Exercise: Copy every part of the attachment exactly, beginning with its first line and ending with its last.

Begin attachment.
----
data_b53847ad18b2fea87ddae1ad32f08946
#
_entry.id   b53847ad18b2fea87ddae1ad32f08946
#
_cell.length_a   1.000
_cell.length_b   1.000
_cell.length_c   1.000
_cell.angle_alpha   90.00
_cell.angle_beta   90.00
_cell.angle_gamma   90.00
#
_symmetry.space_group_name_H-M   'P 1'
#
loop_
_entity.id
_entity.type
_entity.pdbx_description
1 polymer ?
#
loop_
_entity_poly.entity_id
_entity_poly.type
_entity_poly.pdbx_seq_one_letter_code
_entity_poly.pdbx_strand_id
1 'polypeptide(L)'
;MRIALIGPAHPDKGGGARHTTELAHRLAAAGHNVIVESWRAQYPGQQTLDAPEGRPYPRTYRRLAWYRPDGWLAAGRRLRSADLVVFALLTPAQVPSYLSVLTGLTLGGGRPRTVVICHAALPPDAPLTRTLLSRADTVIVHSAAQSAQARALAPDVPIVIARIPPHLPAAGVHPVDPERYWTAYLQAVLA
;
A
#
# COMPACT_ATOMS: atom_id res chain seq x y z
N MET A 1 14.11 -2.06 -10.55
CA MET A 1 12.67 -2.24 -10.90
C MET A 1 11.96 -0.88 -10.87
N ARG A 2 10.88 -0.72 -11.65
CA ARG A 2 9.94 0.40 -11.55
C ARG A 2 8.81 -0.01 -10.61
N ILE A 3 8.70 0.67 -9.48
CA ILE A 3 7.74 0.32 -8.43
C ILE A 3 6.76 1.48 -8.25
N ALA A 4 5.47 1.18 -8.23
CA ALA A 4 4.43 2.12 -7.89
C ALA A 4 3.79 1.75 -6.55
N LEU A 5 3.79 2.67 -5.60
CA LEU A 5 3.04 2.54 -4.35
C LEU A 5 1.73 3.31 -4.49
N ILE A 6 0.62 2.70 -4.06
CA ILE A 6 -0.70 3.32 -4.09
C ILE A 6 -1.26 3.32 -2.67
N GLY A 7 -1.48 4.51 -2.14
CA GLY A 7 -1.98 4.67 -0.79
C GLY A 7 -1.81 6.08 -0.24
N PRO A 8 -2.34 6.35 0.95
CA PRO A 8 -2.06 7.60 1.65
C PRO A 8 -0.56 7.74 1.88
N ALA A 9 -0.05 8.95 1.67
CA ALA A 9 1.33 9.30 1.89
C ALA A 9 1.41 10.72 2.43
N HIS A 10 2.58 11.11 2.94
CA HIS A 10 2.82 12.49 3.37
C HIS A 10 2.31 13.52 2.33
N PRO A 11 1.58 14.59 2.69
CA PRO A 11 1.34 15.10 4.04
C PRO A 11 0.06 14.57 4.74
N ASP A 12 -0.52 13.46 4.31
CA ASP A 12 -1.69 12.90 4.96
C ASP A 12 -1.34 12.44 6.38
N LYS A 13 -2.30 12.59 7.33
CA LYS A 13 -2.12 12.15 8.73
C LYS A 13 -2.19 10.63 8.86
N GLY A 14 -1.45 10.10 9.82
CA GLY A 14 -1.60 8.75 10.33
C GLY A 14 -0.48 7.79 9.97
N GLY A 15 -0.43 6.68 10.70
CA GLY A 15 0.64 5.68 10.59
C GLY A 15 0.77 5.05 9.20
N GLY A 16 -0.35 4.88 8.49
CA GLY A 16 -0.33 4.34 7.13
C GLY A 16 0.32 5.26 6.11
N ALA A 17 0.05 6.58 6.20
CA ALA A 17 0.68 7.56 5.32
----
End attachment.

data_b53847ad18b2fea87ddae1ad32f08946
#
_entry.id   b53847ad18b2fea87ddae1ad32f08946
#
_cell.length_a   1.000
_cell.length_b   1.000
_cell.length_c   1.000
_cell.angle_alpha   90.00
_cell.angle_beta   90.00
_cell.angle_gamma   90.00
#
_symmetry.space_group_name_H-M   'P 1'
#
loop_
_entity.id
_entity.type
_entity.pdbx_description
1 polymer ?
#
loop_
_entity_poly.entity_id
_entity_poly.type
_entity_poly.pdbx_seq_one_letter_code
_entity_poly.pdbx_strand_id
1 'polypeptide(L)'
;MRIALIGPAHPDKGGGARHTTELAHRLAAAGHNVIVESWRAQYPGQQTLDAPEGRPYPRTYRRLAWYRPDGWLAAGRRLRSADLVVFALLTPAQVPSYLSVLTGLTLGGGRPRTVVICHAALPPDAPLTRTLLSRADTVIVHSAAQSAQARALAPDVPIVIARIPPHLPAAGVHPVDPERYWTAYLQAVLA
;
A
#
# COMPACT_ATOMS: atom_id res chain seq x y z
N MET A 1 14.11 -2.06 -10.55
CA MET A 1 12.67 -2.24 -10.90
C MET A 1 11.96 -0.88 -10.87
N ARG A 2 10.88 -0.72 -11.65
CA ARG A 2 9.94 0.40 -11.55
C ARG A 2 8.81 -0.01 -10.61
N ILE A 3 8.70 0.67 -9.48
CA ILE A 3 7.74 0.32 -8.43
C ILE A 3 6.76 1.48 -8.25
N ALA A 4 5.47 1.18 -8.23
CA ALA A 4 4.43 2.12 -7.89
C ALA A 4 3.79 1.75 -6.55
N LEU A 5 3.79 2.67 -5.60
CA LEU A 5 3.04 2.54 -4.35
C LEU A 5 1.73 3.31 -4.49
N ILE A 6 0.62 2.70 -4.06
CA ILE A 6 -0.70 3.32 -4.09
C ILE A 6 -1.26 3.32 -2.67
N GLY A 7 -1.48 4.51 -2.14
CA GLY A 7 -1.98 4.67 -0.79
C GLY A 7 -1.81 6.08 -0.24
N PRO A 8 -2.34 6.35 0.95
CA PRO A 8 -2.06 7.60 1.65
C PRO A 8 -0.56 7.74 1.88
N ALA A 9 -0.05 8.95 1.67
CA ALA A 9 1.33 9.30 1.89
C ALA A 9 1.41 10.72 2.43
N HIS A 10 2.58 11.11 2.94
CA HIS A 10 2.82 12.49 3.37
C HIS A 10 2.31 13.52 2.33
N PRO A 11 1.58 14.59 2.69
CA PRO A 11 1.34 15.10 4.04
C PRO A 11 0.06 14.57 4.74
N ASP A 12 -0.52 13.46 4.31
CA ASP A 12 -1.69 12.90 4.96
C ASP A 12 -1.34 12.44 6.38
N LYS A 13 -2.30 12.59 7.33
CA LYS A 13 -2.12 12.15 8.73
C LYS A 13 -2.19 10.63 8.86
N GLY A 14 -1.45 10.10 9.82
CA GLY A 14 -1.60 8.75 10.33
C GLY A 14 -0.48 7.79 9.97
N GLY A 15 -0.43 6.68 10.70
CA GLY A 15 0.64 5.68 10.59
C GLY A 15 0.77 5.05 9.20
N GLY A 16 -0.35 4.88 8.49
CA GLY A 16 -0.33 4.34 7.13
C GLY A 16 0.32 5.26 6.11
N ALA A 17 0.05 6.58 6.20
CA ALA A 17 0.68 7.56 5.32